On Thursday, May 11, I had the pleasure of seeing the Castle Craig Players' presentation of THE MARVELOUS WONDERETTES at the Almira F. Stephan Memorial Playhouse in Meriden, CT. This comedic musical has the audience laughing from start to finish, while keeping everyone entertained with great oldies songs from the 1950s and 1960s. The excellent singing and acting brought all four characters to life, under the writing of Roger Bean, and amazing direction of Ian Galligan.

The first act features four high school senior girls in a singing quartet known as The Marvelous Wonderettes, performing live at their high school prom. The talented cast maximizes the impact of brilliantly conceived stage business, choreography, facial expressions, and intense dynamics between each other to bring humor to their group performances of "Mr. Sandman," "Lollipop," and "Sugartime," captivating the audience right from the start. Their stunning harmonies are particularly showcased in their performance of the Everly Brothers' "All I Have To Do Is Dream."

The four actresses have such great stage chemistry with each other that they come across as a believable and highly marketable singing quartet that could draw large crowds to their various venues. Since the storyline is one of a performance within a performance, the audience gets to feel as if they are simultaneously attending a theatrical production, and a 1950s/1960s retro concert, with talented singers who truly feel the messages behind their songs. It is clear that all four actresses are having a great time up on stage, bringing positive energy that radiates forth into the audience.

Towards the end of the first act, each audience member gets to impact the play by casting a vote as to which of the Wonderettes gets elected prom queen (and therefore gets to sing lead on an additional song.) The results here could potentially be different every performance, as all four Wonderettes are great entertainers, whether delivering lines, singing lead, singing backup, or harmonizing together.

The second act is set in 1968, with the Marvelous Wonderettes reunited and performing at their ten year high school reunion, opening with Martha Reeves' "Heatwave," and coming across with a flower power vibe, as their once curly hair has become long, straight, and flowing. The humor remains strong throughout the second act, but is also coupled with some seriousness, bringing about the actresses' remarkable abilities to believably convey a wide range of emotions.

Chelsea Dacey impresses the audience with her stellar portrayal of Suzy who is a happy, likeable, bubbly Wonderette who early on establishes herself as the character whose every word and action is anticipated to generate a laugh. This is highlighted by Suzy's misspelling of "Respect" while performing that song. The storyline combines with Chelsea Dacey's tremendous singing and acting talent to make her performance of Lesley Gore's "Maybe I Know," uniquely come across in a way that makes the audience genuinely feel for Suzy's situation, bringing more meaning out of that song than it merely being an anthem for naive young girls who are victims of their own poor choices in boys.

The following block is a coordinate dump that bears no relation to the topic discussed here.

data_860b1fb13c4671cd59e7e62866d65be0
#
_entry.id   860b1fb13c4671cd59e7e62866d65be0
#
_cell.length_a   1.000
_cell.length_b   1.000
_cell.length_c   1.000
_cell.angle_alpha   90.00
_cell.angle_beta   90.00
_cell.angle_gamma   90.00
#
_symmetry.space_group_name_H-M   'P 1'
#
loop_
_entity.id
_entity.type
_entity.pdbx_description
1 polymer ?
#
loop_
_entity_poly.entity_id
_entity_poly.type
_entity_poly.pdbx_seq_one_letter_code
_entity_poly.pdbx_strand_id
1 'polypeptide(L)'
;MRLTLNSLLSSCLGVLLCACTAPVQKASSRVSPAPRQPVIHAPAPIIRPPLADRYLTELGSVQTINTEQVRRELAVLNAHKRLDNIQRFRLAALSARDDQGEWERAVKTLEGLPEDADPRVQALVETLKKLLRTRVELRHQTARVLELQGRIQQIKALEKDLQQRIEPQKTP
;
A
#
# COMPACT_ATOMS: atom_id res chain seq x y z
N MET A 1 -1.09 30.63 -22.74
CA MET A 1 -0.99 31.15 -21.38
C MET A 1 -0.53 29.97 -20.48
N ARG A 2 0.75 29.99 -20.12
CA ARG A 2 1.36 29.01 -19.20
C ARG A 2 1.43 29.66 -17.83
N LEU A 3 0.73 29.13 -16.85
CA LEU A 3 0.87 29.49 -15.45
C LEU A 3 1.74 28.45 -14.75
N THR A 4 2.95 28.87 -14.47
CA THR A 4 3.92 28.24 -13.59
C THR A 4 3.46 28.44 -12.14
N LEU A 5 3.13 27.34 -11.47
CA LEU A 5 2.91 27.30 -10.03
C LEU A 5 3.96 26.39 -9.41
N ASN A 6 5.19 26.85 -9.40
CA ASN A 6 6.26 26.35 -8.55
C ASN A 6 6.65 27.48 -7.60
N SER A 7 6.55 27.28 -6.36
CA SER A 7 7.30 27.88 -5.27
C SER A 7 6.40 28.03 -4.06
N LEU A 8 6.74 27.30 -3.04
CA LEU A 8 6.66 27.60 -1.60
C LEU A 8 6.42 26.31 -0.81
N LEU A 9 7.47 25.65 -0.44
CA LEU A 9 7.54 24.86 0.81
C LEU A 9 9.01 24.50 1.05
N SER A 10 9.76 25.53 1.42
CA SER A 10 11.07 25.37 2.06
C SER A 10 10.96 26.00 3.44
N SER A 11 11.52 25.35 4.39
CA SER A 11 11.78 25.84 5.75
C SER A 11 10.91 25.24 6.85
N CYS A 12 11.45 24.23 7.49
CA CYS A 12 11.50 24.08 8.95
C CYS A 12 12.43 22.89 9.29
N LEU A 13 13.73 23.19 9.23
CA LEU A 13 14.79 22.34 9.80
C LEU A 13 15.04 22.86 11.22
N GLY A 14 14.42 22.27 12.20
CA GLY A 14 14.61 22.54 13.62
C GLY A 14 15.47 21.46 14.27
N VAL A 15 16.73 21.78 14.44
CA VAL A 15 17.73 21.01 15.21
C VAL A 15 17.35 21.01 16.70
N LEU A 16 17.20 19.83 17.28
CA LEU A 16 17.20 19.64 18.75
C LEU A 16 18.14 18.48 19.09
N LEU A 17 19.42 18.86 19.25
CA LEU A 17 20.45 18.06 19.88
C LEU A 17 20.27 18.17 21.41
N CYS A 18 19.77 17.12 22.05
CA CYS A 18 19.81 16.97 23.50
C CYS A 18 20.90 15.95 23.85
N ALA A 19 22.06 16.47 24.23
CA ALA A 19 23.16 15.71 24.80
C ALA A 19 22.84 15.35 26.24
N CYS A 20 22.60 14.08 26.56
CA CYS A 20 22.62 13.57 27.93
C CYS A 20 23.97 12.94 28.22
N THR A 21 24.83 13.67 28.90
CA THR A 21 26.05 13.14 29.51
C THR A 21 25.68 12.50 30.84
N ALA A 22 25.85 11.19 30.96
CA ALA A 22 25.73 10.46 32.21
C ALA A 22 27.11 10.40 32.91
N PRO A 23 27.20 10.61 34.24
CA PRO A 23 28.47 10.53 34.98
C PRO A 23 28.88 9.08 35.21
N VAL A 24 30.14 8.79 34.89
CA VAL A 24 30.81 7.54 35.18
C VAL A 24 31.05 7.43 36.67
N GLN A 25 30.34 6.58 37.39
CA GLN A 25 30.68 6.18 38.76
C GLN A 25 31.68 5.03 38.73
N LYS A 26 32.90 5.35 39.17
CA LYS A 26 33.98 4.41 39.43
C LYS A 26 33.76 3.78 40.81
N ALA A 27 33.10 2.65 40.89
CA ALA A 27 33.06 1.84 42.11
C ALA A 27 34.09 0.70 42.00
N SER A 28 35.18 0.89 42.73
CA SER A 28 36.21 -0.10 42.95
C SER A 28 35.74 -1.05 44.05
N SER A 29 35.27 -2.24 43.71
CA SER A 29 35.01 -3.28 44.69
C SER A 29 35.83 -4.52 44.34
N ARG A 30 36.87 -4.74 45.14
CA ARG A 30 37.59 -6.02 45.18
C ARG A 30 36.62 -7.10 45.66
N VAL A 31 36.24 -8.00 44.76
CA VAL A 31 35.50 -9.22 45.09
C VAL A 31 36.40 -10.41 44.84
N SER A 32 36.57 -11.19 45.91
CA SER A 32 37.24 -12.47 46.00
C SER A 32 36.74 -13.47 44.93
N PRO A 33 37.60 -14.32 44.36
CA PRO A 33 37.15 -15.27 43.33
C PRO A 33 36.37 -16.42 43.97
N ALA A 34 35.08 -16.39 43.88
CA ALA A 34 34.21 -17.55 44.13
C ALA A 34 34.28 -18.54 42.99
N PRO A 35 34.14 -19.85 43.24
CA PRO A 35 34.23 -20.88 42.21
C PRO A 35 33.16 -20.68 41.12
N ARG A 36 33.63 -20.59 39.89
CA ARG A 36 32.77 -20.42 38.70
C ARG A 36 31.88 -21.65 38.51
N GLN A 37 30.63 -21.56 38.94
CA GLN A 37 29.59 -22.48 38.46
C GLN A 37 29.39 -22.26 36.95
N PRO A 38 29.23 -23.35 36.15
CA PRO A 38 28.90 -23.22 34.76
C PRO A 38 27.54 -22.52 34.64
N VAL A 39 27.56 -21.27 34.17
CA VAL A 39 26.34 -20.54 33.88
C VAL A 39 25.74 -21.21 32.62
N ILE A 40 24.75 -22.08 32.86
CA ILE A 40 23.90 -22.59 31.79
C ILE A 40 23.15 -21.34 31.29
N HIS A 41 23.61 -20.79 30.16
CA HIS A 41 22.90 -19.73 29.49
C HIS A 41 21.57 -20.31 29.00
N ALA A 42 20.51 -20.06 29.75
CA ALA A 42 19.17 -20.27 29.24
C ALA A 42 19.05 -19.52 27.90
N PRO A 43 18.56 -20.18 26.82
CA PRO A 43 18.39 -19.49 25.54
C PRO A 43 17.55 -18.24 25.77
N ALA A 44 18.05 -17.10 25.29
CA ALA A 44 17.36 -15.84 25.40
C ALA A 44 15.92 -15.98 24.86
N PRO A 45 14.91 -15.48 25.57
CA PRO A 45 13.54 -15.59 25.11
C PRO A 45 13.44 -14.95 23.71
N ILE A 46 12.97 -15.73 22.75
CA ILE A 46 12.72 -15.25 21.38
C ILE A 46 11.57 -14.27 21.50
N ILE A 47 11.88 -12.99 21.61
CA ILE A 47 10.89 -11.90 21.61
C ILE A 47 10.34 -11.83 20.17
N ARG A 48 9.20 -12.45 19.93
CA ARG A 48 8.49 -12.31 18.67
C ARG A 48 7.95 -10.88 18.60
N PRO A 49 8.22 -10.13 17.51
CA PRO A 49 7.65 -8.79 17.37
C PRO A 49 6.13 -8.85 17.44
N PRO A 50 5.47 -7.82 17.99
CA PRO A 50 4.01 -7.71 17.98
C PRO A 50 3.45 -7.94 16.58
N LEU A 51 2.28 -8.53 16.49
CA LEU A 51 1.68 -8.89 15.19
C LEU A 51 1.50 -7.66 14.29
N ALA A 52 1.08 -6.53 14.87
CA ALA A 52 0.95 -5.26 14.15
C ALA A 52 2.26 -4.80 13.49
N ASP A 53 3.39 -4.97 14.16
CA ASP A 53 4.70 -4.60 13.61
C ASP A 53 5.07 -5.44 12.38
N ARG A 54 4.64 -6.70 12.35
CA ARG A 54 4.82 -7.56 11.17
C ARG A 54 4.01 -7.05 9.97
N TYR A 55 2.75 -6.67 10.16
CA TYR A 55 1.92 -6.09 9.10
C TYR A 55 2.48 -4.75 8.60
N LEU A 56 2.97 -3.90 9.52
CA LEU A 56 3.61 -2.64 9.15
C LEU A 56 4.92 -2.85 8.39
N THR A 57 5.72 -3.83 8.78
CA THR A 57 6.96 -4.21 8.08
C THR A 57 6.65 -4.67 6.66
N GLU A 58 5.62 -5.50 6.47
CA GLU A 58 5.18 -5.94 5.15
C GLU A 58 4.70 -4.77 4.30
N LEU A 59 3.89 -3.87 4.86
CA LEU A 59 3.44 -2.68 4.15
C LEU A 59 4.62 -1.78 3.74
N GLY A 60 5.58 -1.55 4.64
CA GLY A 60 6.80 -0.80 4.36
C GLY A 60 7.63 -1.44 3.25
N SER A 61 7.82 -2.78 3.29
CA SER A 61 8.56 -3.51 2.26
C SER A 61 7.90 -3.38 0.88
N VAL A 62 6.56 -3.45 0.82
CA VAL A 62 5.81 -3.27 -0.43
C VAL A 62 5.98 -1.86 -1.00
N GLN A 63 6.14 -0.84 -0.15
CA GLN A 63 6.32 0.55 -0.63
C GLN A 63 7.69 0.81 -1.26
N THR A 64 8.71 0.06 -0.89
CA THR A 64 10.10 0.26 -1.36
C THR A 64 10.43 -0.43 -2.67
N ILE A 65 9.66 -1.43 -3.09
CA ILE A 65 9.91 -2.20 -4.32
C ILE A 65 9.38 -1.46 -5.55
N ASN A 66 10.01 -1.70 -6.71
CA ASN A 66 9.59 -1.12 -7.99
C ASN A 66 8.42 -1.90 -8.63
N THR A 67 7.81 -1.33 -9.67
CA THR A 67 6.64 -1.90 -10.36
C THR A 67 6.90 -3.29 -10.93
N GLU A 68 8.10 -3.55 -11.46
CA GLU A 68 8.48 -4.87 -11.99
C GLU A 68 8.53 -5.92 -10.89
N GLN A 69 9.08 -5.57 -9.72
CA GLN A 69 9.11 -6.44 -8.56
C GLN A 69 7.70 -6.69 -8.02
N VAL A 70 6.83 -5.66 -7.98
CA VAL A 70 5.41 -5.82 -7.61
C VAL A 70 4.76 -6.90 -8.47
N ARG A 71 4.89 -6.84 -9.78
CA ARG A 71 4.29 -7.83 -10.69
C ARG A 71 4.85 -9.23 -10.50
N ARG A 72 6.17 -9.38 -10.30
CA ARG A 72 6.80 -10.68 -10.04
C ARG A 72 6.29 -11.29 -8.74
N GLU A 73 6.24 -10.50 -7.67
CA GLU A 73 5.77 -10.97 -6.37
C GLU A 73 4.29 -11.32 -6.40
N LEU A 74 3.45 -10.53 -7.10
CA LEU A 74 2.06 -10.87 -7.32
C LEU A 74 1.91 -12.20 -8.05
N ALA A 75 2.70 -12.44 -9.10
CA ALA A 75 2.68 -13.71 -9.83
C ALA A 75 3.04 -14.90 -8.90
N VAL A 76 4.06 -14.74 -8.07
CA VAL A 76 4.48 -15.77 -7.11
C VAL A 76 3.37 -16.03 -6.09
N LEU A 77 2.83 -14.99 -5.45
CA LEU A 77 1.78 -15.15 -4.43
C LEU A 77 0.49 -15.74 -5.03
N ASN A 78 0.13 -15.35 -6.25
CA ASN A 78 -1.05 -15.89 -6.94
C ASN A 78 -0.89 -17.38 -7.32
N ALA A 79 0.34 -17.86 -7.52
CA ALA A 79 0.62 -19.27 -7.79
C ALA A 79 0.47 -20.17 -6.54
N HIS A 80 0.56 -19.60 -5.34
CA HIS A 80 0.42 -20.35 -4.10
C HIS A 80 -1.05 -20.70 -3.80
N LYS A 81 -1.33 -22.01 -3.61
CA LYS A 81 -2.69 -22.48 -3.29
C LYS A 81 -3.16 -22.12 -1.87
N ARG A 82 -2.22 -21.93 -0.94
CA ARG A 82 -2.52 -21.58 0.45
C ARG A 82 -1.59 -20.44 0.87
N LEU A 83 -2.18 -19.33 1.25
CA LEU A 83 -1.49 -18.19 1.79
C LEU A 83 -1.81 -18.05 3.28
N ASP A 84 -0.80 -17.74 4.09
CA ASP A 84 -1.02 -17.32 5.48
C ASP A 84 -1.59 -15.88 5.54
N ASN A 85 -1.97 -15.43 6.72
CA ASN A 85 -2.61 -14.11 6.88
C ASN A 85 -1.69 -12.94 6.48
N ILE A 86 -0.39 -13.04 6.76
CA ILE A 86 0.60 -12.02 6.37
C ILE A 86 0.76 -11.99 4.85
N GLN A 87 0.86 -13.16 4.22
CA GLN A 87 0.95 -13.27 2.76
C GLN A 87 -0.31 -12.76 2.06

Emma Czaplinski shines in the role of Missy, a Wonderette who has a crush on her teacher, Mr. Bill Lee. This leads to moving performances of songs that Missy dedicates to him. Emma Czaplinski's myriad of musical talent shows forth with an extremely comical performance of "Mr. Lee," a heartfelt serious performance of "Born Too Late," and a believably emotional performance of "Wedding Bell Blues."

Jessica Engster animates the character of Betty Jean, a Wonderette who is willing to go to any extreme to convey her emotions and make her presence known. Jessica Engsters' willingness to go all out on her stage business gives Betty Jean a flair that makes her entertaining to watch at all times. Her expressions during her spirited performance of "Lipstick On Your Collar," convey a strong sense of Betty Jean's persona, in a way that makes her farcical antics all the more amusing.

Jennifer Del Sole brilliantly generates a wide range of emotions from the audience, in the role of Cindy Lou, the Wonderette who tries to upstage Betty Jean, by taking lead on one of her songs, and by having stolen the interest of Betty Jean's boyfriend, something that ultimately leads to a hilarious rapid hand slapping fight between Betty Jean and Cindy Lou. Beyond the humor of her interactions, and the nastiness towards Betty Jean, however, Cindy Lou is a much deeper character. The stand out musical number in the show is the Shangri Las' "Leader of the Pack." Jennifer Del Sole's singing and countenance during that song make the audience deeply feel Cindy Lou's emotions, even across the humorous (comic relief) backup singing of the other three Wonderettes.

I highly recommend THE MARVELOUS WONDERETTES, which will continue to run at the Almira F. Stephan Memorial Playhouse in Meriden, CT this weekend (May 12th through May 14th) at 7:30 P.M. on Friday and Saturday night, closing with a 2:00 PM show on Sunday, May 14th. With familiar music telling the story, and four actresses who all bring out the best in each other, THE MARVELOUS WONDERETTES is a marvelous show!

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From This Author Sean Fallon

Sean Fallon Sean Fallon has acted in eight college stage productions and eleven community (church group) musicals, giving him a well-rounded appreciation for the theater. He has (read more...)

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